Great Wall Motor is extending an open invitation to technology firms to jointly develop next-generation cars, days after it rejected a report that it was working with smartphone maker Xiaomi Corp on an electric car project.
The country’s second-largest vehicle manufacturer by market capitalisation, which also ranks as the biggest sport-utility vehicle producer, would welcome any outside parties, it said during a media teleconference on Wednesday.
“We do not exclude any potential partner for a tie-up,” said Li Hongqiang, investor relations manager of the firm based in Baoding in northern Hebei province. “In the IoT (Internet of Things) era, Great Wall will cooperate with more companies to deepen our digitalisation drive.”
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In a March 26 stock exchange filing, the carmaker denied a news report that Xiaomi was planning to use its facilities as a base to produce its electric vehicles. The smartphone maker unveiled its EV plan on March 30, without providing any details on its plant or capacity.
The company’s shares have declined almost 19 per cent so far this year, tracking steep losses among automakers. Its market value of about US$36.5 billion is only smaller than US-listed NIO’s US$37.6 billion, according to Bloomberg data.
Great Wall Motor said it has not set any limit on investment in digital technologies amid a drastic change in the automotive industry, where electrification and digitalisation are increasingly defining the future of mobility.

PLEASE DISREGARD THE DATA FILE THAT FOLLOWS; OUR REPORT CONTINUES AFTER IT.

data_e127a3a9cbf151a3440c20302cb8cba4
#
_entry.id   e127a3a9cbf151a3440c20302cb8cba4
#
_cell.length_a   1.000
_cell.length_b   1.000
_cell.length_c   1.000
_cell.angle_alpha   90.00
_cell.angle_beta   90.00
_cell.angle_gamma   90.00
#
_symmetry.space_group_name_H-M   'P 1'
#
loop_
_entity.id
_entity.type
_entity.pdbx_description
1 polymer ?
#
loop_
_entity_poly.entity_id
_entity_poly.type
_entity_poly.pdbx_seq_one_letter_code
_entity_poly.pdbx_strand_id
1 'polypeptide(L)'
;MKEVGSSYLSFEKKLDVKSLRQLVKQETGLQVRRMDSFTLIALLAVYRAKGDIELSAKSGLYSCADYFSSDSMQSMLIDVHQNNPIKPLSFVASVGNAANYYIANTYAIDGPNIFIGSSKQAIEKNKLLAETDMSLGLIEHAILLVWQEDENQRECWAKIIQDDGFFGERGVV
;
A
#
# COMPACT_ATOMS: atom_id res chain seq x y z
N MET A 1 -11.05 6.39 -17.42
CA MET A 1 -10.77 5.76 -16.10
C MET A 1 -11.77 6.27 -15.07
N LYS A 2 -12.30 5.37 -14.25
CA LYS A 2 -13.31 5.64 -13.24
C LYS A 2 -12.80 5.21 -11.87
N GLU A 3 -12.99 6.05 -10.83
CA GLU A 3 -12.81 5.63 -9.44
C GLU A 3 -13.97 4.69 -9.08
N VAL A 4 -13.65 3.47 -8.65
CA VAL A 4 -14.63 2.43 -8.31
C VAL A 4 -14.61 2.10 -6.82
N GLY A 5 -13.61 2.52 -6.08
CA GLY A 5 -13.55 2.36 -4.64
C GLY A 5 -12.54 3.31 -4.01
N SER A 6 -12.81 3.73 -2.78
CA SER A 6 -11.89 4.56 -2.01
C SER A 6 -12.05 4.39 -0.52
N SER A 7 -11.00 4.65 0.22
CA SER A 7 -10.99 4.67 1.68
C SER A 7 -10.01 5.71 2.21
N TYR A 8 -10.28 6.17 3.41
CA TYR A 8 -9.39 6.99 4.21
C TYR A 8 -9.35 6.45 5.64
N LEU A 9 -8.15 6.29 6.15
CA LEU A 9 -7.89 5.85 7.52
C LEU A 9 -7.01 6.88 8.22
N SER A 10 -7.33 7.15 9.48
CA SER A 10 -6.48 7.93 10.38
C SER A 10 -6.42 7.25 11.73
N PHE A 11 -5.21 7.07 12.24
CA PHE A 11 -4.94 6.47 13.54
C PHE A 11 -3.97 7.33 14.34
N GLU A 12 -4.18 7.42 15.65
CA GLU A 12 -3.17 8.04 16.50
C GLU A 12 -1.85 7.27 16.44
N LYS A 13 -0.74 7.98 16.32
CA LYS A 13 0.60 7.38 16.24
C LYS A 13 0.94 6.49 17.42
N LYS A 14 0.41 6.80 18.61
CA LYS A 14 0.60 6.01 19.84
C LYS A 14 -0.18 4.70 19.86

Lei Jun, the billionaire founder and chief executive of Xiaomi, announced on Tuesday that it would enter the home EV market, joining other mainland technology titans such as Alibaba Group Holding, Tencent Holdings, Baidu and Huawei in the fray. Alibaba is the owner of this newspaper.
Great Wall Motor itself has been raising the ante over the past three years. It formed a joint venture with BMW in July 2018 called Spotlight Automotive to produce electric vehicles with an initial outlay of 5.1 billion yuan (US$778 million).
The company’s reported sales of 45,000 Ora Hei Mao-branded new-energy vehicles in 2020. Only Tesla’s Model 3, Hongguang Mini EV by General Motors’ SAIC-GM-Wuling Automobile venture, and GAC Group’s EV marquee Aion S had bigger sales volume.
Great Wall recorded a 19.2 per cent increase in earnings last year to 5.36 billion yuan in 2020.
“Great Wall’s Ora-branded EVs have been attracting more young drivers and it gave the company confidence in moving up the value chain to make its products smarter and expensive,” said Tian Maowei, a sales manager at Yiyou Auto Service in Shanghai.
“Winners in the EV market need to be more intelligent,” Tian added. “Conventional carmakers are likely to form alliances with tech firms to co-develop new models,” intensifying competition.
Competition on China’s EV market is escalating after a clutch of new players including the tech giants and Foxconn, the world’s largest contract maker of consumer electronics, as well as conventional internal combustion engine (ICE) carmakers exhibited their ambitions of tapping the country’s increasing penetration of green cars.
Beijing hopes 20 per cent of new cars will be NEV cars by 2025, or more than 4 million units. UBS predicts NEV sales could top 6.6 million units by that year.
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